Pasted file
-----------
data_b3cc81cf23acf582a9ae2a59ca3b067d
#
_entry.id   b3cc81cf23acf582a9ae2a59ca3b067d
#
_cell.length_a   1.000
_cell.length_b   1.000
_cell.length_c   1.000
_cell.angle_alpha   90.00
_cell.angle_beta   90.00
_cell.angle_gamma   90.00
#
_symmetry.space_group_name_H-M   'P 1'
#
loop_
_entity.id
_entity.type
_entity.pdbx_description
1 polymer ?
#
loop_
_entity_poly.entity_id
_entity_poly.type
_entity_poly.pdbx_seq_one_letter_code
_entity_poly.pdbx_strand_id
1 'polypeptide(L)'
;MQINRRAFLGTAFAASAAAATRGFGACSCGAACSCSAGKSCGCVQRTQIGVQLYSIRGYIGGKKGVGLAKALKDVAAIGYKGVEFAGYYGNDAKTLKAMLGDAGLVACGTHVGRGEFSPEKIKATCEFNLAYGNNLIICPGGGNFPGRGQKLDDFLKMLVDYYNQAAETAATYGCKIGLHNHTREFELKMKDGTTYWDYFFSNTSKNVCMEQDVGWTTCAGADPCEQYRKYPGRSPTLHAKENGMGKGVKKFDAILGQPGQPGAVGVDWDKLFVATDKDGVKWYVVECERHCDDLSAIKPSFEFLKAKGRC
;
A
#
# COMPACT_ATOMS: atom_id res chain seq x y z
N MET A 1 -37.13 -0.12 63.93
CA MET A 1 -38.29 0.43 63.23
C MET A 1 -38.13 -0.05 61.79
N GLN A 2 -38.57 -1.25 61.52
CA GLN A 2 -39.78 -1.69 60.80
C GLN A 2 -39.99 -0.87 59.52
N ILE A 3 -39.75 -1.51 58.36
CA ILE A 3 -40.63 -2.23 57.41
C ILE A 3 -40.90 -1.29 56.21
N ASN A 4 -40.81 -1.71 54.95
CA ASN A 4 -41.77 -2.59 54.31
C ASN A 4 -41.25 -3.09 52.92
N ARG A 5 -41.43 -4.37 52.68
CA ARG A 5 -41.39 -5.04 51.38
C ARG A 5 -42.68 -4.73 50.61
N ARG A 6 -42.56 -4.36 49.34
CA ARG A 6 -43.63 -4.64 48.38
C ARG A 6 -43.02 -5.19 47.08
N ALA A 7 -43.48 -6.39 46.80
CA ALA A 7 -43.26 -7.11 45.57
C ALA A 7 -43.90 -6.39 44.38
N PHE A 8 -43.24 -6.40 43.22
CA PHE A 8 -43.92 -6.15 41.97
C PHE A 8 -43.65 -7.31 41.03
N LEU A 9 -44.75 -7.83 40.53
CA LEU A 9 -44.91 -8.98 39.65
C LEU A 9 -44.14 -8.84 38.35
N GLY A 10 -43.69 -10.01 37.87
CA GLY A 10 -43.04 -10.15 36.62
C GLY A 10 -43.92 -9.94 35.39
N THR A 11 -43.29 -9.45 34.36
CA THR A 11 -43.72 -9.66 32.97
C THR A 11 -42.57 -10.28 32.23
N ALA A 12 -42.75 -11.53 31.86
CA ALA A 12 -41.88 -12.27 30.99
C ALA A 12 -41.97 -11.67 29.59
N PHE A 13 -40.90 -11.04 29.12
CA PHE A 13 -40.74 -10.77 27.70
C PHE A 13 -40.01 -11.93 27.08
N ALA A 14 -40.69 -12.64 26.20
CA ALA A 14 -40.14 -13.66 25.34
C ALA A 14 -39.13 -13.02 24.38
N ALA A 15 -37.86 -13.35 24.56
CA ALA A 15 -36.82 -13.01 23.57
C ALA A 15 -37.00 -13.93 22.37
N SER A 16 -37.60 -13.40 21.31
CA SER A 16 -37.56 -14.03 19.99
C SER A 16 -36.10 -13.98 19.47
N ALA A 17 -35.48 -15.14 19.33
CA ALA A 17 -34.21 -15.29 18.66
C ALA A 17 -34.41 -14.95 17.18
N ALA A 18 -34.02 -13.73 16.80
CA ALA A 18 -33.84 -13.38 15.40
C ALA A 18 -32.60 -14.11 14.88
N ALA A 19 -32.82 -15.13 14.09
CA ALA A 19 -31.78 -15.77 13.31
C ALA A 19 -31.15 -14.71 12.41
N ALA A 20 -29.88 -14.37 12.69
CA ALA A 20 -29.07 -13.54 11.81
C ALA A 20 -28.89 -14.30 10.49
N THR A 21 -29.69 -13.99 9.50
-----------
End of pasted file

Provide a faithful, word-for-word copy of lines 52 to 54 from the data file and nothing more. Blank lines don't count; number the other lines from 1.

N PHE A 8 -43.24 -6.40 43.22
CA PHE A 8 -43.92 -6.15 41.97
C PHE A 8 -43.65 -7.31 41.03